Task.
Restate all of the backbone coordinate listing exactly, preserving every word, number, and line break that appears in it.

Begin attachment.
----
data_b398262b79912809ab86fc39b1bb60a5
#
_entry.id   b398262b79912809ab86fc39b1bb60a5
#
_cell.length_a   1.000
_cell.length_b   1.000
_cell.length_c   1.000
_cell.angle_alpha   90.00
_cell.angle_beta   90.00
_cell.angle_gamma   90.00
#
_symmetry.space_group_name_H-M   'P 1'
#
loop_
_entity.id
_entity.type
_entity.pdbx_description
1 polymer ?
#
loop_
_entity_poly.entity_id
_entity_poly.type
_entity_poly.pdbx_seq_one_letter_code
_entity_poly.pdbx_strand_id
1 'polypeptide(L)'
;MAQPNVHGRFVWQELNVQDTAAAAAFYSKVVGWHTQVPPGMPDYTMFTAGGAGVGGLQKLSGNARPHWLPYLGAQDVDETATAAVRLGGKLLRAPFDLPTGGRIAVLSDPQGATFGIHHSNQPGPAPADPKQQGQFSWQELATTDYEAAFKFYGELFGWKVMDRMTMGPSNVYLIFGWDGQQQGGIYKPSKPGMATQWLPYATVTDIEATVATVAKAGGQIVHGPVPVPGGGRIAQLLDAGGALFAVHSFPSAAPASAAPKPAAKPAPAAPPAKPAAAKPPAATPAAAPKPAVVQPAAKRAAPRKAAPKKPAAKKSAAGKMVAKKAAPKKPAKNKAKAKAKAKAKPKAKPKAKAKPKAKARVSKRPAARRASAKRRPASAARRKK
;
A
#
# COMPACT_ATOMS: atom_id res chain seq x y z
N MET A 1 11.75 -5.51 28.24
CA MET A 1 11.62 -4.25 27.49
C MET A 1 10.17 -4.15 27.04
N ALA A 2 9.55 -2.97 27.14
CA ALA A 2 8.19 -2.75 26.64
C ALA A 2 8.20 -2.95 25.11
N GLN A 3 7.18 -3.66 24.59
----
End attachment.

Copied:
data_b398262b79912809ab86fc39b1bb60a5
#
_entry.id   b398262b79912809ab86fc39b1bb60a5
#
_cell.length_a   1.000
_cell.length_b   1.000
_cell.length_c   1.000
_cell.angle_alpha   90.00
_cell.angle_beta   90.00
_cell.angle_gamma   90.00
#
_symmetry.space_group_name_H-M   'P 1'
#
loop_
_entity.id
_entity.type
_entity.pdbx_description
1 polymer ?
#
loop_
_entity_poly.entity_id
_entity_poly.type
_entity_poly.pdbx_seq_one_letter_code
_entity_poly.pdbx_strand_id
1 'polypeptide(L)'
;MAQPNVHGRFVWQELNVQDTAAAAAFYSKVVGWHTQVPPGMPDYTMFTAGGAGVGGLQKLSGNARPHWLPYLGAQDVDETATAAVRLGGKLLRAPFDLPTGGRIAVLSDPQGATFGIHHSNQPGPAPADPKQQGQFSWQELATTDYEAAFKFYGELFGWKVMDRMTMGPSNVYLIFGWDGQQQGGIYKPSKPGMATQWLPYATVTDIEATVATVAKAGGQIVHGPVPVPGGGRIAQLLDAGGALFAVHSFPSAAPASAAPKPAAKPAPAAPPAKPAAAKPPAATPAAAPKPAVVQPAAKRAAPRKAAPKKPAAKKSAAGKMVAKKAAPKKPAKNKAKAKAKAKAKPKAKPKAKAKPKAKARVSKRPAARRASAKRRPASAARRKK
;
A
#
# COMPACT_ATOMS: atom_id res chain seq x y z
N MET A 1 11.75 -5.51 28.24
CA MET A 1 11.62 -4.25 27.49
C MET A 1 10.17 -4.15 27.04
N ALA A 2 9.55 -2.97 27.14
CA ALA A 2 8.19 -2.75 26.64
C ALA A 2 8.20 -2.95 25.11
N GLN A 3 7.18 -3.66 24.59